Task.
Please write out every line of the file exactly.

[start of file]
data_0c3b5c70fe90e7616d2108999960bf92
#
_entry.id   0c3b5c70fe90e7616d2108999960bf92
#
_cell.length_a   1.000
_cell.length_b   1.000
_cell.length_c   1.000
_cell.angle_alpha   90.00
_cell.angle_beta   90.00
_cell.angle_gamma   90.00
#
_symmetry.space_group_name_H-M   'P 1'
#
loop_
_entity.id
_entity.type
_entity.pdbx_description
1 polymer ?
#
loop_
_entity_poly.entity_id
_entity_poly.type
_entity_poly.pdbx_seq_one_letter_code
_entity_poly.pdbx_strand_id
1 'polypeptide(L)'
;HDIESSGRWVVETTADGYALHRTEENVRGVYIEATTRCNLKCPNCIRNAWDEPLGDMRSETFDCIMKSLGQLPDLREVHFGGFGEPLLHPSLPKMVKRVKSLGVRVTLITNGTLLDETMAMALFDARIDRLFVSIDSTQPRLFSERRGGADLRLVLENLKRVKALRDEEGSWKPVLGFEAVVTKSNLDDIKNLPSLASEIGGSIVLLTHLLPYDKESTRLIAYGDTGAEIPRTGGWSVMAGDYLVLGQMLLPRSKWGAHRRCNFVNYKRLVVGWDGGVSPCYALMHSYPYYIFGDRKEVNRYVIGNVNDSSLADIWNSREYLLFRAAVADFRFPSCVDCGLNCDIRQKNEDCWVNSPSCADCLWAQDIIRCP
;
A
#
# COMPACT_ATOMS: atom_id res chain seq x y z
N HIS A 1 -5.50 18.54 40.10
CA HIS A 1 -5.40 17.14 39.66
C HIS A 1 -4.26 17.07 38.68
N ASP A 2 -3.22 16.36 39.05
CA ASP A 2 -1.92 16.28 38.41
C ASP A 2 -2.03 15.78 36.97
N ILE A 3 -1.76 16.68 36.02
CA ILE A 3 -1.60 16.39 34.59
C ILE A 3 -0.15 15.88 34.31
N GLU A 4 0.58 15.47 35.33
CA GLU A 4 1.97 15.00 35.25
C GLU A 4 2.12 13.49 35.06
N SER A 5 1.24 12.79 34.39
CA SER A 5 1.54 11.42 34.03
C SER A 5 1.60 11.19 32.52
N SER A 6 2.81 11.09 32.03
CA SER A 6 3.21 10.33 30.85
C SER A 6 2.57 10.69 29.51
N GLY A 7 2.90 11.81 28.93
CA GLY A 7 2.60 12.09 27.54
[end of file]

data_0c3b5c70fe90e7616d2108999960bf92
#
_entry.id   0c3b5c70fe90e7616d2108999960bf92
#
_cell.length_a   1.000
_cell.length_b   1.000
_cell.length_c   1.000
_cell.angle_alpha   90.00
_cell.angle_beta   90.00
_cell.angle_gamma   90.00
#
_symmetry.space_group_name_H-M   'P 1'
#
loop_
_entity.id
_entity.type
_entity.pdbx_description
1 polymer ?
#
loop_
_entity_poly.entity_id
_entity_poly.type
_entity_poly.pdbx_seq_one_letter_code
_entity_poly.pdbx_strand_id
1 'polypeptide(L)'
;HDIESSGRWVVETTADGYALHRTEENVRGVYIEATTRCNLKCPNCIRNAWDEPLGDMRSETFDCIMKSLGQLPDLREVHFGGFGEPLLHPSLPKMVKRVKSLGVRVTLITNGTLLDETMAMALFDARIDRLFVSIDSTQPRLFSERRGGADLRLVLENLKRVKALRDEEGSWKPVLGFEAVVTKSNLDDIKNLPSLASEIGGSIVLLTHLLPYDKESTRLIAYGDTGAEIPRTGGWSVMAGDYLVLGQMLLPRSKWGAHRRCNFVNYKRLVVGWDGGVSPCYALMHSYPYYIFGDRKEVNRYVIGNVNDSSLADIWNSREYLLFRAAVADFRFPSCVDCGLNCDIRQKNEDCWVNSPSCADCLWAQDIIRCP
;
A
#
# COMPACT_ATOMS: atom_id res chain seq x y z
N HIS A 1 -5.50 18.54 40.10
CA HIS A 1 -5.40 17.14 39.66
C HIS A 1 -4.26 17.07 38.68
N ASP A 2 -3.22 16.36 39.05
CA ASP A 2 -1.92 16.28 38.41
C ASP A 2 -2.03 15.78 36.97
N ILE A 3 -1.76 16.68 36.02
CA ILE A 3 -1.60 16.39 34.59
C ILE A 3 -0.15 15.88 34.31
N GLU A 4 0.58 15.47 35.33
CA GLU A 4 1.97 15.00 35.25
C GLU A 4 2.12 13.49 35.06
N SER A 5 1.24 12.79 34.39
CA SER A 5 1.54 11.42 34.03
C SER A 5 1.60 11.19 32.52
N SER A 6 2.81 11.09 32.03
CA SER A 6 3.21 10.33 30.85
C SER A 6 2.57 10.69 29.51
N GLY A 7 2.90 11.81 28.93
CA GLY A 7 2.60 12.09 27.54